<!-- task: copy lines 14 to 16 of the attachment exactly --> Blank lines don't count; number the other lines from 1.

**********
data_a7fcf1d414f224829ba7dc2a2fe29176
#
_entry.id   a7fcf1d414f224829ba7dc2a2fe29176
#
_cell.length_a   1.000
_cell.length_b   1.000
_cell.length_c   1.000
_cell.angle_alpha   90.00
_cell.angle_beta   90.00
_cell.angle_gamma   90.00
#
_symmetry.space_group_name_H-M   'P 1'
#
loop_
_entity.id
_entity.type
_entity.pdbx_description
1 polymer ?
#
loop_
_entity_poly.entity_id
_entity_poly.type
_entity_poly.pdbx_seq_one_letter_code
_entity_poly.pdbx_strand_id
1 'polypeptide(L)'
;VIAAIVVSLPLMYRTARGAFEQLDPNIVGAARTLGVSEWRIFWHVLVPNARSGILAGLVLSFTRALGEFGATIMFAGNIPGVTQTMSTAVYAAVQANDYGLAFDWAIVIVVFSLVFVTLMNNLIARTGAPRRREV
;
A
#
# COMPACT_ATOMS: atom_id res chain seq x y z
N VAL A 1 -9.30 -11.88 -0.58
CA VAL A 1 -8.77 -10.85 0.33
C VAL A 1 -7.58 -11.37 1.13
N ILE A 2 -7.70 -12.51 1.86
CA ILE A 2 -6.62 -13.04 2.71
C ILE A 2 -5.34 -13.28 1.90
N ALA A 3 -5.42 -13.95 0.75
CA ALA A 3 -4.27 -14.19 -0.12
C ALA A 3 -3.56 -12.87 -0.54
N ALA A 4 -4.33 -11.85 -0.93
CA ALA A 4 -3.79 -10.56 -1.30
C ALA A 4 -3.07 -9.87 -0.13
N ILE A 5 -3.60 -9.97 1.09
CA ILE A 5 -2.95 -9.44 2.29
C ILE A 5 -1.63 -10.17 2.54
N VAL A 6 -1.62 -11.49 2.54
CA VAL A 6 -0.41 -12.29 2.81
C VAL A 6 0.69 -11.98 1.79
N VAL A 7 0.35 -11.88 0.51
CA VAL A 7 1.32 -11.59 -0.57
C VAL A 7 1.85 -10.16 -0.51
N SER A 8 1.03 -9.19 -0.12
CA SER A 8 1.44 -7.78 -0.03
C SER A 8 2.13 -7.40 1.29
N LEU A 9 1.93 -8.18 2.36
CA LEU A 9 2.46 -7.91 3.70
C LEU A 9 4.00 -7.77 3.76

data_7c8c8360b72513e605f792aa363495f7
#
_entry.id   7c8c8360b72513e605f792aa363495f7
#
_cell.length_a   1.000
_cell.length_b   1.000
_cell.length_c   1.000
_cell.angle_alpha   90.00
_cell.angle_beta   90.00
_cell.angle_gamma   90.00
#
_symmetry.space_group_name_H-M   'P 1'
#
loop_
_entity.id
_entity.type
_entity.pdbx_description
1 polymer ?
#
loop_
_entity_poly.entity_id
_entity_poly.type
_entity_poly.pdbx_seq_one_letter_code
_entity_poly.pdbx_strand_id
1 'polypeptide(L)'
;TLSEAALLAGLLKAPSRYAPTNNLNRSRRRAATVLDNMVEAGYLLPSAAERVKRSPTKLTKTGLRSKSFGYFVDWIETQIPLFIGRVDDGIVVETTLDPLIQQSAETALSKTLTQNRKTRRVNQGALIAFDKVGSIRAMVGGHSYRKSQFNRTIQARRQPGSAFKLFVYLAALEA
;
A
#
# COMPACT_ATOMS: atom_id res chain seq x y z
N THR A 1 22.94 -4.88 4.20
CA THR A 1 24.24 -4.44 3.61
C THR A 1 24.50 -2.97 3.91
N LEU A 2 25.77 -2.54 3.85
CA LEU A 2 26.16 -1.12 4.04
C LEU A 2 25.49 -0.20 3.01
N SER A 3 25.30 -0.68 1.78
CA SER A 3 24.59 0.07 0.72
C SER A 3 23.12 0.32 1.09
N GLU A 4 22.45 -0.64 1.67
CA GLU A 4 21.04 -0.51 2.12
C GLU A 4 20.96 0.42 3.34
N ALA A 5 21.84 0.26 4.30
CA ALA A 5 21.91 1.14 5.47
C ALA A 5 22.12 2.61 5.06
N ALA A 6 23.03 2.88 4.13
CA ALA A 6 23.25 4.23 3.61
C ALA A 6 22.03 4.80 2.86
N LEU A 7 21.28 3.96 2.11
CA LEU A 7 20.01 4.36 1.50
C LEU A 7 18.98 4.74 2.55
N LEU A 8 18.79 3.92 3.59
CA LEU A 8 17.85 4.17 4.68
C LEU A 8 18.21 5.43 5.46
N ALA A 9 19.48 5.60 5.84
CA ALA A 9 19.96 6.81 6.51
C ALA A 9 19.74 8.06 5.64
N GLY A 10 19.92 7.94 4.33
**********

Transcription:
loop_
_entity.id
_entity.type